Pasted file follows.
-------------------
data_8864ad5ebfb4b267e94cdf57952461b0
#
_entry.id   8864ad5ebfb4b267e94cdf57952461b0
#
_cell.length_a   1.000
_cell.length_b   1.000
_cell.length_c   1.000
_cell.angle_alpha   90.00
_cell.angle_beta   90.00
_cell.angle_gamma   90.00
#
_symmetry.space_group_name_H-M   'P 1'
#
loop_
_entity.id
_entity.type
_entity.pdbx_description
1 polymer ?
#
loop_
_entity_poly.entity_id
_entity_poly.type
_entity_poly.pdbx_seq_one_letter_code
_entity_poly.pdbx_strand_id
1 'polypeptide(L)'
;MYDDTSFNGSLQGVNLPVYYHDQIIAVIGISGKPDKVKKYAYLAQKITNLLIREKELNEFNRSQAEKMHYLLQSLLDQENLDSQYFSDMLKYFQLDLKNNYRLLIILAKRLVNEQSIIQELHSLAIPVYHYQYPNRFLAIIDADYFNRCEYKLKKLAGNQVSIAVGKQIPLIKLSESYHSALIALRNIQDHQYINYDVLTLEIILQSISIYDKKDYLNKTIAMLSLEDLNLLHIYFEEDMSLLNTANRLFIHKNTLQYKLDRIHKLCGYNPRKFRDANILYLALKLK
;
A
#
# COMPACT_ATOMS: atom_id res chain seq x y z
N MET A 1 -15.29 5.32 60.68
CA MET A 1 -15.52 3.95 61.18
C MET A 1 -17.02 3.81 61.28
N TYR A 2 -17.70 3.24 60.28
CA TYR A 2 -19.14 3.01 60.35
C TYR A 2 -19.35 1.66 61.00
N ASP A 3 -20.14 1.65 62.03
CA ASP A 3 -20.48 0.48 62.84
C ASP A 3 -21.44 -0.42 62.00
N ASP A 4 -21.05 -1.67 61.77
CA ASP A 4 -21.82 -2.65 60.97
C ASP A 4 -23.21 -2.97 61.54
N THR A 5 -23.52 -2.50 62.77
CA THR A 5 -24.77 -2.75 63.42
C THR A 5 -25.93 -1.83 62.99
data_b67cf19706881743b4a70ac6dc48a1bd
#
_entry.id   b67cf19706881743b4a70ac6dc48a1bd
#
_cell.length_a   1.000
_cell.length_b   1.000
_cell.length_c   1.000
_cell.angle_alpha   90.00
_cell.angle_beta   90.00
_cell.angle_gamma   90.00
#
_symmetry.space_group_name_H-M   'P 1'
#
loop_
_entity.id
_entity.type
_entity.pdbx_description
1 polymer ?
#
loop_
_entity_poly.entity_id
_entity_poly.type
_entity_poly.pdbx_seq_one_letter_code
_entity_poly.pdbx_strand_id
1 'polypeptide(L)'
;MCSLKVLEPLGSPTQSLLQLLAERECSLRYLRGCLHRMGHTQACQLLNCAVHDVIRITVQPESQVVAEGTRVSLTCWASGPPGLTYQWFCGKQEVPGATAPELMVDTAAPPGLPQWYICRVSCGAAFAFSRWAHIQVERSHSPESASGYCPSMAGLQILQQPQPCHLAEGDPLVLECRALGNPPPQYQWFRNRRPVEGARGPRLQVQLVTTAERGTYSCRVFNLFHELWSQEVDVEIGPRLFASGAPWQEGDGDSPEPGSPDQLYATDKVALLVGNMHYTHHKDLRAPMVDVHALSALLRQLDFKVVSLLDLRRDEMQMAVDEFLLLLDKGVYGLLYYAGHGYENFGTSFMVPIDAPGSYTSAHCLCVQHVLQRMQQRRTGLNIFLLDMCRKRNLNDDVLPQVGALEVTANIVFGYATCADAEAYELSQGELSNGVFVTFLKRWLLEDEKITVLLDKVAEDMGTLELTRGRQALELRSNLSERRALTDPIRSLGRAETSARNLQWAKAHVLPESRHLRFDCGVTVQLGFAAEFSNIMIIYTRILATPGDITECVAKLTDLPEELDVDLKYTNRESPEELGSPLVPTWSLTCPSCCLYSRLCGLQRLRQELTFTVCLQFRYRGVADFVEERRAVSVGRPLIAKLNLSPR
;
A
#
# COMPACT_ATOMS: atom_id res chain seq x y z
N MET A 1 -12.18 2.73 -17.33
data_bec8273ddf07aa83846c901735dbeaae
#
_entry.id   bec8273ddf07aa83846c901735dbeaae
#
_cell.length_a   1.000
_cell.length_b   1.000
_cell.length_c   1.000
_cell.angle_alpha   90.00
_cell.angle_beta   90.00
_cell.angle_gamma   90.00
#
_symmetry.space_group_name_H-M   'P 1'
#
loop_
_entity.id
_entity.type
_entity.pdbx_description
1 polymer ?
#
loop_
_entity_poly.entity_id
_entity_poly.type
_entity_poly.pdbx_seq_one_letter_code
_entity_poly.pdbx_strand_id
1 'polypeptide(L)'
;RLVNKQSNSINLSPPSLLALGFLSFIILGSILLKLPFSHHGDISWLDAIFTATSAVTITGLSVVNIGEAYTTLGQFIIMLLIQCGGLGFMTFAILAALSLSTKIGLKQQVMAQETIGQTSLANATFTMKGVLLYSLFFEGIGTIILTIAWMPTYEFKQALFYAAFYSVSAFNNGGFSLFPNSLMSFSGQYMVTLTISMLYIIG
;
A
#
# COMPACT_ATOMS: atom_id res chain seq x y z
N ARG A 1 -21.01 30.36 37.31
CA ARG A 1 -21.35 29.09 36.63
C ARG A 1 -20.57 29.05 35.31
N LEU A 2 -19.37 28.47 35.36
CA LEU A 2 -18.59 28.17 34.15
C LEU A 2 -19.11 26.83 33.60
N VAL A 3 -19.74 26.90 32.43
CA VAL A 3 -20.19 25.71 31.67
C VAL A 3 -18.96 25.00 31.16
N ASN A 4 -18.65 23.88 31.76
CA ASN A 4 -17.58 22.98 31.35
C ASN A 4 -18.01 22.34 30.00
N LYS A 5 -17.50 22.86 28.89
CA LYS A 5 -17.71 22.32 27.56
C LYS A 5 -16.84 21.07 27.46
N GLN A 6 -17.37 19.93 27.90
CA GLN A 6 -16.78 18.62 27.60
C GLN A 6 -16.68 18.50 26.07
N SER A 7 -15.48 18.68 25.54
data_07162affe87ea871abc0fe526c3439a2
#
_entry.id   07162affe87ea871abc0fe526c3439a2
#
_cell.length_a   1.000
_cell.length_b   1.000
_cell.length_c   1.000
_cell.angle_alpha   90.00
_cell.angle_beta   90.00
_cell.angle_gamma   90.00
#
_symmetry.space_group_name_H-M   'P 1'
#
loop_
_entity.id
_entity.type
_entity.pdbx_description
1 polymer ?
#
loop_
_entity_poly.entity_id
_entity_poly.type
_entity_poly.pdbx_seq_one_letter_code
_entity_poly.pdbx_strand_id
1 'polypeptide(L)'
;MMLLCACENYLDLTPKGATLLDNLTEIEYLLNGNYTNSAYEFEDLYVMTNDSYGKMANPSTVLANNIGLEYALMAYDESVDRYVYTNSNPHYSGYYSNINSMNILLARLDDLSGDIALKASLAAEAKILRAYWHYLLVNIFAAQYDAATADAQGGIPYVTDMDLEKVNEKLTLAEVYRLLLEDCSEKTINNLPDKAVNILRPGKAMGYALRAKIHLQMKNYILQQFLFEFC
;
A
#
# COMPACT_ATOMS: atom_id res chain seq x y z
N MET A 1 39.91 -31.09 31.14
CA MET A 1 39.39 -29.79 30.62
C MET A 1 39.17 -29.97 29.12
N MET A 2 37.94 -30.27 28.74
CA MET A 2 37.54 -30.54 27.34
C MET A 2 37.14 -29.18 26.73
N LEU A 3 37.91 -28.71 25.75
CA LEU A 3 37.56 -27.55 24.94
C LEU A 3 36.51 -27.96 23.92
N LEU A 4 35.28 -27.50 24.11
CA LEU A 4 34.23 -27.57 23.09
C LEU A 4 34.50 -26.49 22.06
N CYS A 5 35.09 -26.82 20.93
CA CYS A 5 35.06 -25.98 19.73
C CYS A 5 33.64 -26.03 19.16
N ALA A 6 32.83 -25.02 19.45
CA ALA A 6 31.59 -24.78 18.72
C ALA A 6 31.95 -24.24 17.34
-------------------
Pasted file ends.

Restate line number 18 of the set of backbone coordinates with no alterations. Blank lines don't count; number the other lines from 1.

1 polymer ?